Peruvian food is different in each region, so what they eat depends on where they live. Cuisine from the coast is based on seafood. Dishes from the Amazon use fish available in rivers and lots of tropical fruits. Andean cuisine is based on potatoes and meat. Thousands of years ago potatoes, maize, quinoa and the meat of llamas and guinea pigs were the only resources in the Andes. Today Peruvians combine those staple foods with others introduced by Europeans to create tasty and unique dishes. Some ancient cooking methods are still used today such as pachamanca, a hole dug in the ground and covered with hot stones where meat and potatoes are cooked.
Ceviche is a typical dish from the coast
Peruvians are soccer crazy. It is the national sport played by every school age child, most popular among males than females but the majority of the population share a strong passion for “futbol”. There are two main teams in Peruvian soccer, Universitario de Deportes and Alianza Lima. Both clubs have dominated soccer in Peru for decades, their rivalry ignites the passion in soccer fans. The most important achievement in futbol was when the Peruvian team qualified for the 1970 World Cup in Mexico defeating and eliminating all time favorite Argentina. In 1978 Peru qualified again for the 1978 World Cup in Argentina. Soccer became a passion shared by all regions and social status and not just confined in Lima.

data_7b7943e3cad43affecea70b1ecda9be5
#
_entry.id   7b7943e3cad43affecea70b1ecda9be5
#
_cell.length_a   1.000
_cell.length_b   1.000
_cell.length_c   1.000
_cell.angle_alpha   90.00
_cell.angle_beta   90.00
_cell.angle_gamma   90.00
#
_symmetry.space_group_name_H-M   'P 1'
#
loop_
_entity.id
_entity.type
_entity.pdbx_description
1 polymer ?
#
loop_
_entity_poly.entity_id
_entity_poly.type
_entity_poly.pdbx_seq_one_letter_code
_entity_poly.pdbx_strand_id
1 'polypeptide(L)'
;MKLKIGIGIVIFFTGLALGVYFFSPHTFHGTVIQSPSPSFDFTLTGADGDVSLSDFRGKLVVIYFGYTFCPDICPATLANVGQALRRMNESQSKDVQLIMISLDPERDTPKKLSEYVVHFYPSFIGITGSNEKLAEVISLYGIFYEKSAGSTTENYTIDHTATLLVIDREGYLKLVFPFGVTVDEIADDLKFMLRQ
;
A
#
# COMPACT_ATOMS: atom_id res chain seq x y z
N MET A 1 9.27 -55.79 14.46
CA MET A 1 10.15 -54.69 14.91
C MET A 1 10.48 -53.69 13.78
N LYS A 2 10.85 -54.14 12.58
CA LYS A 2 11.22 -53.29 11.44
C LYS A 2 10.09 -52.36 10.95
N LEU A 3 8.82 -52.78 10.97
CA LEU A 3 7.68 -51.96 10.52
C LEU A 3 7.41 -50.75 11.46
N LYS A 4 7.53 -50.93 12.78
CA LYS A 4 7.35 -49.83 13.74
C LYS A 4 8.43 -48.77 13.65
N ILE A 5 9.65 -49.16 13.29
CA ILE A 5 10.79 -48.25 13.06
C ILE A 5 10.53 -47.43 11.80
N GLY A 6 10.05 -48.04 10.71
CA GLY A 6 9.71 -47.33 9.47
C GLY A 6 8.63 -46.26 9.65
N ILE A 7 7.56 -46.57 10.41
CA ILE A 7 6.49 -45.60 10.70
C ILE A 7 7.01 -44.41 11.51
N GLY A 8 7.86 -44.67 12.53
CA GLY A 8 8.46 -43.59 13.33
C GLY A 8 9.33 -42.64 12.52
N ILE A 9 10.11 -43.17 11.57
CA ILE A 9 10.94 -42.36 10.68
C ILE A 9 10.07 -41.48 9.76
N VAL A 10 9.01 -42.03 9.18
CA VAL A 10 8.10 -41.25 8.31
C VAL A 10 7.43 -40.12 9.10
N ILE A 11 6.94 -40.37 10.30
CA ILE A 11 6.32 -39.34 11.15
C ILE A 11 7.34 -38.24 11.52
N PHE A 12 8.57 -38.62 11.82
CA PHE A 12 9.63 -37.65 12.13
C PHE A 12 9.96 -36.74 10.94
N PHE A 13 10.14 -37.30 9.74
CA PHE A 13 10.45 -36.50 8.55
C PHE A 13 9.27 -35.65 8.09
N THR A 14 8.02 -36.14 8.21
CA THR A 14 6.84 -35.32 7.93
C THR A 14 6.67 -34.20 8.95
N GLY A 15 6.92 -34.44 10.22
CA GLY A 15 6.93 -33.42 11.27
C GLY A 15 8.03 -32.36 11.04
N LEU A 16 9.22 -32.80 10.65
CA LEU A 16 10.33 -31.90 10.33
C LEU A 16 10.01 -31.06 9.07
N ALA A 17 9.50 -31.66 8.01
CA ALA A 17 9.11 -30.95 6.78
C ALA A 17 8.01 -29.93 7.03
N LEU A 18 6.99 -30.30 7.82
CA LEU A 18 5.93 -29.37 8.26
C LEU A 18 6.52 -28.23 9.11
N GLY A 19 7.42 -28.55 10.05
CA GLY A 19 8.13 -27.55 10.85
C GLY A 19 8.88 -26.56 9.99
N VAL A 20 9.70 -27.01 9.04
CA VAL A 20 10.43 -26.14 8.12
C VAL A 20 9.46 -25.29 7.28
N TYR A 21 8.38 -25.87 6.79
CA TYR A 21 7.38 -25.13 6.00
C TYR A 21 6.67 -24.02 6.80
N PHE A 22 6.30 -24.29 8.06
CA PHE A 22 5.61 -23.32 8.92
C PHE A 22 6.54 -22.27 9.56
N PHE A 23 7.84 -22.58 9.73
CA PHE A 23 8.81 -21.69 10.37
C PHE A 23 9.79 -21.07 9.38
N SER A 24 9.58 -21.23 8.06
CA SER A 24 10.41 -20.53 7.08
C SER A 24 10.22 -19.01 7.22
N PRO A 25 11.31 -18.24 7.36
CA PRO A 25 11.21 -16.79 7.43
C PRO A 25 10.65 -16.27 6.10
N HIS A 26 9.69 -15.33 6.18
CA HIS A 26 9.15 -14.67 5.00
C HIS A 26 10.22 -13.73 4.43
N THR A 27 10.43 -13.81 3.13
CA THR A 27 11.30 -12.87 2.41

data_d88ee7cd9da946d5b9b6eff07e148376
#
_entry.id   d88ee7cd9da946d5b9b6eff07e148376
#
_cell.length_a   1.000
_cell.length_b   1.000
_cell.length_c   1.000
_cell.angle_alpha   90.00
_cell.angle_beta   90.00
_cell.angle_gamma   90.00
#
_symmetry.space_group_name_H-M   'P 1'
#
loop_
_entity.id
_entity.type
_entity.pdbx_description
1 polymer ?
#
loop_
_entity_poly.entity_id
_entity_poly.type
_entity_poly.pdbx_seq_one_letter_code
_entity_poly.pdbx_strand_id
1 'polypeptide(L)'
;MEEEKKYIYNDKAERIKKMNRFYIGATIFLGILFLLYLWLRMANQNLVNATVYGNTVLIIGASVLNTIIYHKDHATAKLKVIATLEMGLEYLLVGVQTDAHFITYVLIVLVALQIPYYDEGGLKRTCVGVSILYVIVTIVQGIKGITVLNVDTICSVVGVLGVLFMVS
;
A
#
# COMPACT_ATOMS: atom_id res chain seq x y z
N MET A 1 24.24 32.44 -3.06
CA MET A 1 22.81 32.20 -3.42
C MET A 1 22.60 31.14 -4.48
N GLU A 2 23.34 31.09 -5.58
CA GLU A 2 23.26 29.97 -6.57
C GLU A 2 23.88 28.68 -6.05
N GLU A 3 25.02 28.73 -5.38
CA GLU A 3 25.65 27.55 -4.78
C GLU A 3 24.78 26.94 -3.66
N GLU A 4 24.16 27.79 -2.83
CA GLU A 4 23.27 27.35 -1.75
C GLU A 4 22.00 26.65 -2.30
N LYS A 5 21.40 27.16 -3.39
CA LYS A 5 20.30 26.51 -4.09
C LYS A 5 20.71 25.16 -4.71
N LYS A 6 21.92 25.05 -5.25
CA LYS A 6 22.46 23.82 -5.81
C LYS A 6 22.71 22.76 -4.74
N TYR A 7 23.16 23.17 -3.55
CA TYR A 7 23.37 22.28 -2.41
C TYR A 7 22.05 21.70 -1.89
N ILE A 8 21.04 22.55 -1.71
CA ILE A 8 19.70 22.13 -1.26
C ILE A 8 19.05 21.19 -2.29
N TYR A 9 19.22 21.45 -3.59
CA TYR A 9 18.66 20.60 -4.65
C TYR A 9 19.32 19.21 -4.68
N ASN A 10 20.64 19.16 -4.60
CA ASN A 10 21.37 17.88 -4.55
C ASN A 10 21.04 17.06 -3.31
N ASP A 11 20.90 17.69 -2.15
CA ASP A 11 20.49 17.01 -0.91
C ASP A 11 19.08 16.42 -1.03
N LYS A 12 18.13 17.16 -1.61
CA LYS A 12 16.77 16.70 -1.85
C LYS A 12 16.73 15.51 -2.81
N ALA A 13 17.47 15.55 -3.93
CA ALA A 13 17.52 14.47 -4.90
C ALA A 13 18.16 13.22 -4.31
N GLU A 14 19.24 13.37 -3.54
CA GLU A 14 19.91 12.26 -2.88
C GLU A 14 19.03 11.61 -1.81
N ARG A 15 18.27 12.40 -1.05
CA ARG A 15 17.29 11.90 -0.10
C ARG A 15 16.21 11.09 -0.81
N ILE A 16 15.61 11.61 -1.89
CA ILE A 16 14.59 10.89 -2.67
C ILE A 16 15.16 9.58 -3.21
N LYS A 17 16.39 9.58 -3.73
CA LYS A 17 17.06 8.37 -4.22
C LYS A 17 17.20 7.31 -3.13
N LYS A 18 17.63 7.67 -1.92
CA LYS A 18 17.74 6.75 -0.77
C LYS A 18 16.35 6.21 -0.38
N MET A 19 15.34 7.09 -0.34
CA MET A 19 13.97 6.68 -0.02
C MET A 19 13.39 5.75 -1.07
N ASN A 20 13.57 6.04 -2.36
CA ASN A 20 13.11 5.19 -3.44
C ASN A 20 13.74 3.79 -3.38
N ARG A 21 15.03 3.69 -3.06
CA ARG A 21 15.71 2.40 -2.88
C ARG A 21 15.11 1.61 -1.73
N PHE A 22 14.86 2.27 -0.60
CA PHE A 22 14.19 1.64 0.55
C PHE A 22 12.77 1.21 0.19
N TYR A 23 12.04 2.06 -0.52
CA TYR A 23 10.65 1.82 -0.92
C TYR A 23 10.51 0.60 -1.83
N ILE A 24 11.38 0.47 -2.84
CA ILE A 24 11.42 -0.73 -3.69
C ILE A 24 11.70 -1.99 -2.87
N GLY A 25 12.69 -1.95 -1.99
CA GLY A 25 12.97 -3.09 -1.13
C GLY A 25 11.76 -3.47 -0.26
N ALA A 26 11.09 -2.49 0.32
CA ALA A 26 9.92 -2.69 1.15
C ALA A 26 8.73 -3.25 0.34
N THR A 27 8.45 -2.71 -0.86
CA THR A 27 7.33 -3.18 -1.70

For people who live in coastal cities a popular sport is surfing. Chicama Beach is known for having the longest waves in the world.
Bullfighting was brought to Peru by the Spaniards and continue to be a tradition. Many Peruvians are passionate about bullfighting and it is best enjoyed at Plaza de Acho, the oldest bullring in the Americas. In Plaza de Acho there are also demonstrations of caballos de paso or steppping horses, a long established tradition in coastal cities.